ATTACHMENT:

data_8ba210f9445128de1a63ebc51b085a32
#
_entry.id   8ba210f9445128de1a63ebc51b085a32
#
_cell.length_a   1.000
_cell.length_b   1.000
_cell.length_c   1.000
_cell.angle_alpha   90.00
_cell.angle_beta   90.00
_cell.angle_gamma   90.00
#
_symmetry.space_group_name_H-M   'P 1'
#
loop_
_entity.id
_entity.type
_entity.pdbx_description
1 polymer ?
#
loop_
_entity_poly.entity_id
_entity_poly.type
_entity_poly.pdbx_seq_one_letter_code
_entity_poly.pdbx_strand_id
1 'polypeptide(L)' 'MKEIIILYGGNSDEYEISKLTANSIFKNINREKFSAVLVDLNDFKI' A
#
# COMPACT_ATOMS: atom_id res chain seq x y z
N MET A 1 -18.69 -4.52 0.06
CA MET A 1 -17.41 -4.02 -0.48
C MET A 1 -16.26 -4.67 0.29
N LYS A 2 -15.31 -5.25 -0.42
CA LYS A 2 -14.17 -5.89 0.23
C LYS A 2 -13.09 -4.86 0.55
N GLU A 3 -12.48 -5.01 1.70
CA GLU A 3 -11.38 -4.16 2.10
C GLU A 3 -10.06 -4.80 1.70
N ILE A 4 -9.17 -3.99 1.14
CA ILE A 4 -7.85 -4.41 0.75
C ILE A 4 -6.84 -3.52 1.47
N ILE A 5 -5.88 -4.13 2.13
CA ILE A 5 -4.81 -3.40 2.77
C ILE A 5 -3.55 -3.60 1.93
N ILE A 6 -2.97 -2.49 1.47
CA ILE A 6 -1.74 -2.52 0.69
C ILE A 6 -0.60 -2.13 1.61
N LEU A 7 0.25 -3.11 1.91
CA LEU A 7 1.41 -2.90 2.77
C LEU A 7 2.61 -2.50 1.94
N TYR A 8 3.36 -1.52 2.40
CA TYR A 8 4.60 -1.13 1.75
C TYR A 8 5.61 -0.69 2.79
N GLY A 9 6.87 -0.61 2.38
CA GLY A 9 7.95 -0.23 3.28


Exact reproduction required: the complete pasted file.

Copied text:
data_8ba210f9445128de1a63ebc51b085a32
#
_entry.id   8ba210f9445128de1a63ebc51b085a32
#
_cell.length_a   1.000
_cell.length_b   1.000
_cell.length_c   1.000
_cell.angle_alpha   90.00
_cell.angle_beta   90.00
_cell.angle_gamma   90.00
#
_symmetry.space_group_name_H-M   'P 1'
#
loop_
_entity.id
_entity.type
_entity.pdbx_description
1 polymer ?
#
loop_
_entity_poly.entity_id
_entity_poly.type
_entity_poly.pdbx_seq_one_letter_code
_entity_poly.pdbx_strand_id
1 'polypeptide(L)' 'MKEIIILYGGNSDEYEISKLTANSIFKNINREKFSAVLVDLNDFKI' A
#
# COMPACT_ATOMS: atom_id res chain seq x y z
N MET A 1 -18.69 -4.52 0.06
CA MET A 1 -17.41 -4.02 -0.48
C MET A 1 -16.26 -4.67 0.29
N LYS A 2 -15.31 -5.25 -0.42
CA LYS A 2 -14.17 -5.89 0.23
C LYS A 2 -13.09 -4.86 0.55
N GLU A 3 -12.48 -5.01 1.70
CA GLU A 3 -11.38 -4.16 2.10
C GLU A 3 -10.06 -4.80 1.70
N ILE A 4 -9.17 -3.99 1.14
CA ILE A 4 -7.85 -4.41 0.75
C ILE A 4 -6.84 -3.52 1.47
N ILE A 5 -5.88 -4.13 2.13
CA ILE A 5 -4.81 -3.40 2.77
C ILE A 5 -3.55 -3.60 1.93
N ILE A 6 -2.97 -2.49 1.47
CA ILE A 6 -1.74 -2.52 0.69
C ILE A 6 -0.60 -2.13 1.61
N LEU A 7 0.25 -3.11 1.91
CA LEU A 7 1.41 -2.90 2.77
C LEU A 7 2.61 -2.50 1.94
N TYR A 8 3.36 -1.52 2.40
CA TYR A 8 4.60 -1.13 1.75
C TYR A 8 5.61 -0.69 2.79
N GLY A 9 6.87 -0.61 2.38
CA GLY A 9 7.95 -0.23 3.28